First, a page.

If you have a localized bulge in the abdomen or groin region that sometimes comes with pain, chances are that you have a hernia. A hernia is a common condition and often produces no troubling symptoms. There are many types of hernia; however, the most common ones are inguinal hernia and femoral hernia. Hernia specialists can easily make a diagnosis by feeling and looking for a bulge. Depending upon the seriousness of the condition, the patients are generally asked to do watchful waiting or undergo corrective surgery. In this blog, we will learn more about hernias, their symptoms, when things get serious, and the latest treatments suggested by gastroenterologists in Dubai.
Hernia: What is it exactly?
A hernia occurs when the muscular wall that keeps abdominal organs in place weakens. The weak muscular wall allows organs and tissues to push through or herniate, leading to a visible bulge in the abdominal or groin region.
Generally, the bulge tends to disappear when the patient lies down. Other times it can be pushed back into the abdominal cavity. Any kind of stress or strain affecting the region, such as cough, can cause the bulge to get visible again.
In most cases, there are no obvious reasons for the formation of a hernia. Sometimes, a hernia can be congenital, meaning it is present at the time of birth in infants with failure of muscle development. At other times, children who have a weakness in their abdominal wall will develop a hernia over time.
Adults develop hernias due to strenuous activities (lifting heavy weights, physical exertion), medical conditions that cause chronic cough or general increase of the intra-abdominal pressure (cystic fibrosis, enlarged prostate, obesity, abdominal fluid, straining on passing stool or urinate, smoking, etc.). Weakness of tissues is another important factor, exacerbated by malnutrition, rapid loss of weight, etc.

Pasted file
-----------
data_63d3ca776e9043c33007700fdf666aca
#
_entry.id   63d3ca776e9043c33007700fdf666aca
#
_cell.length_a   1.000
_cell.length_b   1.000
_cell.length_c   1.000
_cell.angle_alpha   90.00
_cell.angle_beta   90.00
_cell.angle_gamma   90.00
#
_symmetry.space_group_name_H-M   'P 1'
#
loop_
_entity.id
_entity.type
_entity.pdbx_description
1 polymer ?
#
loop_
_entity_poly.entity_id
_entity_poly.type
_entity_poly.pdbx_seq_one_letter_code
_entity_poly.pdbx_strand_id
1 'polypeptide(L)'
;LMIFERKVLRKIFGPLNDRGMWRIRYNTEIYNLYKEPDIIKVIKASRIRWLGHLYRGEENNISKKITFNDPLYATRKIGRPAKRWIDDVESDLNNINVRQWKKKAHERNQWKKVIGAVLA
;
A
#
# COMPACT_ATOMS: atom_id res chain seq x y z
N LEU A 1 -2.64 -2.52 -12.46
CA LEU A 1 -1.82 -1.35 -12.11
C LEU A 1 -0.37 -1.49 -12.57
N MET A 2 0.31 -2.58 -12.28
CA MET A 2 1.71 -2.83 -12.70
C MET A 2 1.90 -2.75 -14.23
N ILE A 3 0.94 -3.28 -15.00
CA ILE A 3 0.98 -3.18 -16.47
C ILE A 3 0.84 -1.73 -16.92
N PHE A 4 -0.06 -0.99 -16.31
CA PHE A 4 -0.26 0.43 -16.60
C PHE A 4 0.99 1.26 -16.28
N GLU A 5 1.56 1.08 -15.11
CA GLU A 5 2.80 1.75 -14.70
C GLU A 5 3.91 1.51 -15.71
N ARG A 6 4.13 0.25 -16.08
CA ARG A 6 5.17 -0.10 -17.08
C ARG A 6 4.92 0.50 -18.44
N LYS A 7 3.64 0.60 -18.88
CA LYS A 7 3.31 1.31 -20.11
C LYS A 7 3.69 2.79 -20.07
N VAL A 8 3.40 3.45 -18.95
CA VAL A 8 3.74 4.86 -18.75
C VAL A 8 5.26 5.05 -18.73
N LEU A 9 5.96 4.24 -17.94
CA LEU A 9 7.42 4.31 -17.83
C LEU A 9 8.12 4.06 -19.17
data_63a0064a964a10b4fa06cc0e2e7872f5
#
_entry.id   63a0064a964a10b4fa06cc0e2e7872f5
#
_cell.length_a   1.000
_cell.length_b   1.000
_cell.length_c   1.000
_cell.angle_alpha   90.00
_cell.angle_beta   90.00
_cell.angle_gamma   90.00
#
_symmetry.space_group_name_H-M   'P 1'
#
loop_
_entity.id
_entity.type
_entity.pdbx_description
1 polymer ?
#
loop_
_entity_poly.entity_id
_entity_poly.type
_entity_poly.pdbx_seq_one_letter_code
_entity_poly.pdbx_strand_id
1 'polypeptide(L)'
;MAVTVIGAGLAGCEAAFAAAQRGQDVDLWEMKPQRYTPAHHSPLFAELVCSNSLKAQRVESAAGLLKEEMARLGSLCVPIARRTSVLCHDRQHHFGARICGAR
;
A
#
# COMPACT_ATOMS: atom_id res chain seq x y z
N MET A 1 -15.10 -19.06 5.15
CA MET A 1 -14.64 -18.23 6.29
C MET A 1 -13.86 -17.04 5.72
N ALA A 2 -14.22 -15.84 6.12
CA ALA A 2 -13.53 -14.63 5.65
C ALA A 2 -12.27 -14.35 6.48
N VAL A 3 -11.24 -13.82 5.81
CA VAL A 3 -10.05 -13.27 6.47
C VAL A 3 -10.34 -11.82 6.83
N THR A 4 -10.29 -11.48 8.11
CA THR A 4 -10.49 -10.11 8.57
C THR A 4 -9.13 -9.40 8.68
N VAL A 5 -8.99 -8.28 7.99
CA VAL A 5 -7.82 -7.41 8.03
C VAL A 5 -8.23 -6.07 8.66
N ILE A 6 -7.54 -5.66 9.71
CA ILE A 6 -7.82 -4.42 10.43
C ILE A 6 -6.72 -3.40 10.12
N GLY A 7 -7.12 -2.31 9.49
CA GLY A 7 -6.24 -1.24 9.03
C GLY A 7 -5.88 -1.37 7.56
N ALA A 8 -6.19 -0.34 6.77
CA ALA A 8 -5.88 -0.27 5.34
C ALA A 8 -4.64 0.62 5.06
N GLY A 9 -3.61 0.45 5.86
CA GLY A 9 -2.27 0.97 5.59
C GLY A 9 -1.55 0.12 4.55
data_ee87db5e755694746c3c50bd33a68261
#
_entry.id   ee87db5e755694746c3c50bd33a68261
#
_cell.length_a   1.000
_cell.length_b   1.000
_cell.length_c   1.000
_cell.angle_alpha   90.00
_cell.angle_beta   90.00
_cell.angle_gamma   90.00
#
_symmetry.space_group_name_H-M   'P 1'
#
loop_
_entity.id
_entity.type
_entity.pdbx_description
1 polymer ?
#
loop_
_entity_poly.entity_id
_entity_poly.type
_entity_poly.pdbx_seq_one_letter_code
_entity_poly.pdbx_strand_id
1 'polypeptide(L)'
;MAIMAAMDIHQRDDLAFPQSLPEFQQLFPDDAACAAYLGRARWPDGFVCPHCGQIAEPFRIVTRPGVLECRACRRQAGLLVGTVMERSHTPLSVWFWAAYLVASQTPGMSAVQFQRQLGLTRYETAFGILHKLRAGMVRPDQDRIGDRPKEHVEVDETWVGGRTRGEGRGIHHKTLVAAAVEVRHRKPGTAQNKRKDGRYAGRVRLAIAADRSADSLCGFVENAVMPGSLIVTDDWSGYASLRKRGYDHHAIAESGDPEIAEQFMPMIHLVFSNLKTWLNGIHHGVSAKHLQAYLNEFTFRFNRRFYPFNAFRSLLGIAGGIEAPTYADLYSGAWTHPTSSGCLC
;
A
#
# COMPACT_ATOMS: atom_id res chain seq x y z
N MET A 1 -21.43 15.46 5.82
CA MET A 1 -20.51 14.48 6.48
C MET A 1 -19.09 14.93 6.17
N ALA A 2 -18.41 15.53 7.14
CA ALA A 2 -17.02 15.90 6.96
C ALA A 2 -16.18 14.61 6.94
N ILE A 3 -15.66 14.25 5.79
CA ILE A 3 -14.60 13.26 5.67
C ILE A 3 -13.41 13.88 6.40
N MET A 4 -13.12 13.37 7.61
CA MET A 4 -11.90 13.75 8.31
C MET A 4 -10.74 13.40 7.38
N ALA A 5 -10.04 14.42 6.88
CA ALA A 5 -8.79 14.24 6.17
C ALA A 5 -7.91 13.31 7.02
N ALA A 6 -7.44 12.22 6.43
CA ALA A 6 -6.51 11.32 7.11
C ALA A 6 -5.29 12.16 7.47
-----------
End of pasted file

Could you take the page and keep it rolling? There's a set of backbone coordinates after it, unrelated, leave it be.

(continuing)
People also may develop incisional hernias as a result of surgery. Women may also develop hernias as a result of pregnancy.
Do you have a hernia? Symptoms to look out for
A hernia may or may not cause discomfort at first. People generally notice a hernia as a bulge in their abdominal or groin region. Symptoms often start off when patients stand, strain, or lift heavy things. Increased swelling or soreness is also caused around the hernia following some physical exertion.
In some people, part of the gut becomes obstructed or strangulated by an inguinal hernia, requiring immediate medical attention. When this occurs, people experience pain, nausea, vomiting, and swelling around the hernia that cannot be pushed back into the abdomen. If the patient has a hiatal hernia, it can cause symptoms like acid reflux or heartburn as the acid from the stomach enters the esophagus.
Diagnosis and treatment
If you suffer from the symptoms of a hernia, it is important to visit your gastroenterologist or surgeon at the earliest. A simple physical examination is enough for your hernia specialist to identify and diagnose a hernia. An ultrasound or endoscopy procedure is recommended in case your doctor suspects complications such as bowel obstruction.